First published in 1945, Ebony magazine has been a part of the national culture for decades. One example is through recipes – not uncommon for a cultural magazine. For decades, those recipes were tested in a very memorable kitchen. The kitchen was nearly demolished in 2018 but was rescued by Landmarks Illinois. Now you can visit it in person – or augmented reality.
The actual kitchen is part of a display running now through June 19 at the Museum of Food and Drink (MOFAD) in New York as part of their exhibit African/American: Making the Nation’s Table in partnership with The Africa Center. A partnership with Meta and artist Charles “Ceej” Johnson allows visitors from anywhere to see an augmented reality model of the site through Spark AR.
How to Tour the Kitchen
The experience can be found by visiting the Museum of Food and Drink in Facebook or Instagram mobile apps. Both accounts have a post announcing the effect that you can find by scrolling through their timeline. You can also tap on the icon that looks like diamonds or sparkles – this brings you to AR experiences made by the page.
You can launch the augmented reality experience anywhere that you have a decent internet or data connection, but you will get the most out of it if you’re somewhere you can walk around. You can navigate with just your fingers, but it’s more fun to walk around.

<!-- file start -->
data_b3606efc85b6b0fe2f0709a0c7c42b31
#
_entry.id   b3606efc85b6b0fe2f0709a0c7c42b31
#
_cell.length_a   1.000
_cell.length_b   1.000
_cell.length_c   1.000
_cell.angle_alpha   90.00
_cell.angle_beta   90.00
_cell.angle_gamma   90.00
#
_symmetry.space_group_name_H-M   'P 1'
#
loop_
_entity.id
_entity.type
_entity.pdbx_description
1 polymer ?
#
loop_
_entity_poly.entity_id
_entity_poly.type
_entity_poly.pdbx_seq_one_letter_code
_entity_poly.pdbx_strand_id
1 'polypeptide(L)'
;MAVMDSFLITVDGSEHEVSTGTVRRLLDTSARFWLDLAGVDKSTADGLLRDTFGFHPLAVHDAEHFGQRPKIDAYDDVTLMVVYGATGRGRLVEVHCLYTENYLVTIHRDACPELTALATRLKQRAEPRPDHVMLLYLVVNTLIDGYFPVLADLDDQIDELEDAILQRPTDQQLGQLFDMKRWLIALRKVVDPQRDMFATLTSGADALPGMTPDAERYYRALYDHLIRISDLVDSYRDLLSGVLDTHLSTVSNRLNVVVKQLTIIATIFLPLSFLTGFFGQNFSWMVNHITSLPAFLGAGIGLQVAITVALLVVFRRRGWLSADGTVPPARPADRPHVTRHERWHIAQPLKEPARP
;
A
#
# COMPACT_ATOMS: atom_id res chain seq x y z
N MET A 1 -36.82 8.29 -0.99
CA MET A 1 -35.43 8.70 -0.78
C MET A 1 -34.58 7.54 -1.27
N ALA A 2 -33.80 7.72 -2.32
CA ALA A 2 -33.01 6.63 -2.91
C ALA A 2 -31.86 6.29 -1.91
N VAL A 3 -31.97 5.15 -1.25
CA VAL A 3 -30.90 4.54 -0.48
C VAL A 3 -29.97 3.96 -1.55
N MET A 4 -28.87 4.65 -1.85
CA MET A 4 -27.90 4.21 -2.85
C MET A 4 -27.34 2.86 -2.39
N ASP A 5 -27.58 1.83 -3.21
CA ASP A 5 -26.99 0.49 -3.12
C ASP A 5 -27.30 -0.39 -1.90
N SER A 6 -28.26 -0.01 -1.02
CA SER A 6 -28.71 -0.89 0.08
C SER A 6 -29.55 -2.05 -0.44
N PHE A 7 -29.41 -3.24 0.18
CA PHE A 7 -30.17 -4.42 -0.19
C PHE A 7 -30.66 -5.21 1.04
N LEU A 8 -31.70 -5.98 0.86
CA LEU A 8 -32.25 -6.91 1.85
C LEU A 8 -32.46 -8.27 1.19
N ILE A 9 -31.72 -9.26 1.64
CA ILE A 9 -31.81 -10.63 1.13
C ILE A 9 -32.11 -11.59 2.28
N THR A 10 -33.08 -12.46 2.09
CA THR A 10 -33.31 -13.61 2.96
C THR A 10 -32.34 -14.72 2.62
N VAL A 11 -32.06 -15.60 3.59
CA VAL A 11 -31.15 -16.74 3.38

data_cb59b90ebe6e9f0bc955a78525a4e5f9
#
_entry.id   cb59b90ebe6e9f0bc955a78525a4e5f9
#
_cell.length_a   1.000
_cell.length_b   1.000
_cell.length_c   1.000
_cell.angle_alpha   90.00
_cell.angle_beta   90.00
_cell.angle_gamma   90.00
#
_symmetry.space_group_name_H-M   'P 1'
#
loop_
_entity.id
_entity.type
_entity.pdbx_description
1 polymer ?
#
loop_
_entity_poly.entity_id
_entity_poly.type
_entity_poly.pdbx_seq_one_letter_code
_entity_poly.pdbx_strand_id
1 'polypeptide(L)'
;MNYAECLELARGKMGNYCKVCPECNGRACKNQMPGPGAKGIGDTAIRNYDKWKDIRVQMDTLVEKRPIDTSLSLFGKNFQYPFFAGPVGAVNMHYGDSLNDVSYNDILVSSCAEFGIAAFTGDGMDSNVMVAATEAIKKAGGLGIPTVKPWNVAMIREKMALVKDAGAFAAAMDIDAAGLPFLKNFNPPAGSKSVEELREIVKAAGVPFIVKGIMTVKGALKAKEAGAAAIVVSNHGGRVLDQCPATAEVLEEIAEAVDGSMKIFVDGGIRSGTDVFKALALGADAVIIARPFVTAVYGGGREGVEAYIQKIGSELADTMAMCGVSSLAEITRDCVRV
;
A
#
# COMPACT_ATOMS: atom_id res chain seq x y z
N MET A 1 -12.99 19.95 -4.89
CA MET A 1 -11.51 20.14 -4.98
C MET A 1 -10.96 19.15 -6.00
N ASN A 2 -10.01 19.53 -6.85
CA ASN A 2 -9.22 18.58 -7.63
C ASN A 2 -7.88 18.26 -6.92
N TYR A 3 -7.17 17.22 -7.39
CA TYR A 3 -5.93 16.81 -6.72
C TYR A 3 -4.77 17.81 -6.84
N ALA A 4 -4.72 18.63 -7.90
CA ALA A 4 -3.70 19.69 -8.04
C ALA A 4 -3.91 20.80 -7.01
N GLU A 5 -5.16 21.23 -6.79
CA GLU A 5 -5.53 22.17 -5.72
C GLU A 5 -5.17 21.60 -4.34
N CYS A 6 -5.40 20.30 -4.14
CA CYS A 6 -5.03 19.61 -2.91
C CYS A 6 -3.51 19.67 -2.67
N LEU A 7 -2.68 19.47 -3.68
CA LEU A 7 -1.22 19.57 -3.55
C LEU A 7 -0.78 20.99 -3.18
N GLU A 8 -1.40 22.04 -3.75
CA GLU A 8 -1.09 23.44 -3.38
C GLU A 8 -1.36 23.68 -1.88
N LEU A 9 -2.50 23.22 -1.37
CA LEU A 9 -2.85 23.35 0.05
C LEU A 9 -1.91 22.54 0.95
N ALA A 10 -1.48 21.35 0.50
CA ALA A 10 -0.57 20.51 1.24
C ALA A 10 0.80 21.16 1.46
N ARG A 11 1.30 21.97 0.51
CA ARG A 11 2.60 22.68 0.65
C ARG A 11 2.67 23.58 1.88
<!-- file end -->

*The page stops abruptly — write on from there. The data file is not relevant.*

“When you do this at the museum itself, there is also a QR code that you can scan to see the effects on your phone,” Meta’s Global Head of Multicultural Communications, Sonia Sroka, told ARPost.
With your world-facing camera activated, an augmented reality reconstruction of the iconic Ebony Test Kitchen appears around you. If you’re here for the AR and don’t know much about the kitchen, that’s okay – a voiceover from past Ebony Food Editor Charlotte Lyons will walk you through it.
“The recordings are very authentic – they’re from the museum,” said Sroka. “It’s more immersive and it makes the whole experience richer.”
Unlike a physical tour of the actual kitchen, feel free to reach out and touch things. You can even turn on a number of appliances in the reconstructed kitchen. Ceej worked closely with MOFAD to make sure that the interactions were caring and accurate, making sure to make the kitchen’s unique in-wall toaster oven one of the function augmented reality items.
When you’re done exploring, switch to the “selfie camera” on your mobile device to take a photograph of yourself against some of the most recognizable walls in food history.
“It does become just this very sharable experience,” said Sroka. “I want people to take more photos and do more things with filters.”
Celebrating Heritage With Augmented Reality
This augmented reality experience is the second spearheaded by Sroka, with the first during Latinx and Hispanic Heritage Month last year. The program was launched in part to bring attention and accessibility to museums that had seen decreased foot traffic due to COVID-19. It was also launched within Meta with the hope of helping people understand the human impact of XR.